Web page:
How to Get Things Done

December 19, 2012 Katharina Lochner

Getting Through What Needs to Be Done

Another day in the office is over. You’ve been incredibly busy all day and you are feeling exhausted. But when asking yourself the question which of the tasks you wanted to do when you came to the office you actually got done, the answer is rather depressing: almost none. Does this sound familiar to you? In a TED Talk, Jason Fried gives advice on what you can do in order to get things done. Jason Fried’s surprising insight is that people don’t get things done at work. If you ask them where they get work done, the answers will usually be: in places other than the office (like at home or on a train) or in the office very early in the morning or very late at night. The reason for this is that your working day consists of bits and pieces and you can’t stay with a task for an elongated period of time. But you need long, uninterrupted stretches of time to get things done. Distractions are not a problem if they are voluntary, at the point of time when you decide to follow a distraction. What is the problem are the involuntary distractions: managers and meetings (M&Ms).

Consequently, Jason Fried makes three suggestions:

  • Introduce no talk periods, for example one afternoon per month. They will give people quiet time in the office where they can work without interruption.
  • Switch from active to passive communication and use for example instant messengers, project management tools or email instead of talking to each other. With this, everyone can choose the point in time at which they want to be interrupted.
  • Cancel meetings. They interrupt people and consume their time, whereas they don’t have any benefits.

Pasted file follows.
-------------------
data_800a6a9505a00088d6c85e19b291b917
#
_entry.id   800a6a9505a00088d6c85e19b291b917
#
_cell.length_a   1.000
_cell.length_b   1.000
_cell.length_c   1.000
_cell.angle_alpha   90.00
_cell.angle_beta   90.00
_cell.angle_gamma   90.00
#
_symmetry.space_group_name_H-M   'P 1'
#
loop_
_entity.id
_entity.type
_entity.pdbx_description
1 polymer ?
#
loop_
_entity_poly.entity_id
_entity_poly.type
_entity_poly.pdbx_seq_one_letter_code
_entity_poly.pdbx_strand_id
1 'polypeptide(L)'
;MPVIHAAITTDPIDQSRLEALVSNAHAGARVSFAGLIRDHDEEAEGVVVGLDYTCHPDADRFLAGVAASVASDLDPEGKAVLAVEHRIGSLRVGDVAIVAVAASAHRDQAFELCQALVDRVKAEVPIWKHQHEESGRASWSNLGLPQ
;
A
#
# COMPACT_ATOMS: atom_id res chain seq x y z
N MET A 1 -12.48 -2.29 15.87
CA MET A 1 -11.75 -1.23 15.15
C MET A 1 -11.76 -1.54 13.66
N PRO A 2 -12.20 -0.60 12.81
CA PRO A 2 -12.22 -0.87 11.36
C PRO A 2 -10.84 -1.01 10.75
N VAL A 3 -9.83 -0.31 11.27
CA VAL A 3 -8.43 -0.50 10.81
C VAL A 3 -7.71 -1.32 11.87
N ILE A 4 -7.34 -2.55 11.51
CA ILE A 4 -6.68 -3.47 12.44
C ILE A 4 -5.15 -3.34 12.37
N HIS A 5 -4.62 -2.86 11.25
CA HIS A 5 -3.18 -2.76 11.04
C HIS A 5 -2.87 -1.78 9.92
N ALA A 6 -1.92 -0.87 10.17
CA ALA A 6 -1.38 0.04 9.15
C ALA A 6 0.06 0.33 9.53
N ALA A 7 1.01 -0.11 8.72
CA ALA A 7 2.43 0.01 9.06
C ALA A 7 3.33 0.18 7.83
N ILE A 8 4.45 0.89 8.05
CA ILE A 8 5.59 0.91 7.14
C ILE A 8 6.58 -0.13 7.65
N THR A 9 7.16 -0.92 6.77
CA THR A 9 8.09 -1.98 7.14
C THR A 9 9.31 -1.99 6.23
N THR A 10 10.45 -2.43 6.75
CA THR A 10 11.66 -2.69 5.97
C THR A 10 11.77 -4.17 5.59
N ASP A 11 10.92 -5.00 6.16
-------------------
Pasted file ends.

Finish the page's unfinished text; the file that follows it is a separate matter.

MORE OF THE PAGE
His insights are in line with research on flow, the mental state in which a person is fully immersed in the task currently performed, stops thinking about the self, and completely forgets about time. This is the state in which we are extremely productive, but we can only reach it when we have elongated phases of uninterrupted time. We reported on how to get into a state of flow in everyday life in one of our posts on the European Conference on Positive Psychology in Moscow. It is also in line with what Susan Cain suggests for introverts to do in order to perform optimally: take time to work by themselves.

Jason Fried’s opinion is rather extreme. Sometimes meetings might make sense just so that everyone is up-to-date with the project they are currently working on. Also, having the feeling that one can influence decisions (which are often made in meetings) enhances people’s commitment for a project. And surely not everyone is happy with a completely quiet office, they need oral communication to be satisfied with their work. But even if we don’t follow his extreme position, it certainly makes sense to find ways of giving people long stretches of uninterrupted time for their work. There are many ways of doing so. Allowing employees to work from home, using email and instant messengers for communication or introducing quiet days are just a few ideas.

About the Author

Katharina Lochner

Dr Katharina Lochner is the former research director for the cut-e Group which was acquired by Aon in 2017. Katharina is now a researcher and lecturer at the University of Applied Sciences Europe in Iserlohn, Germany. In her role at cut-e, she applied the research in organizational and work psychology to real-world assessment practice. She has a strong expertise in the construction and evaluation of online psychometric tools.

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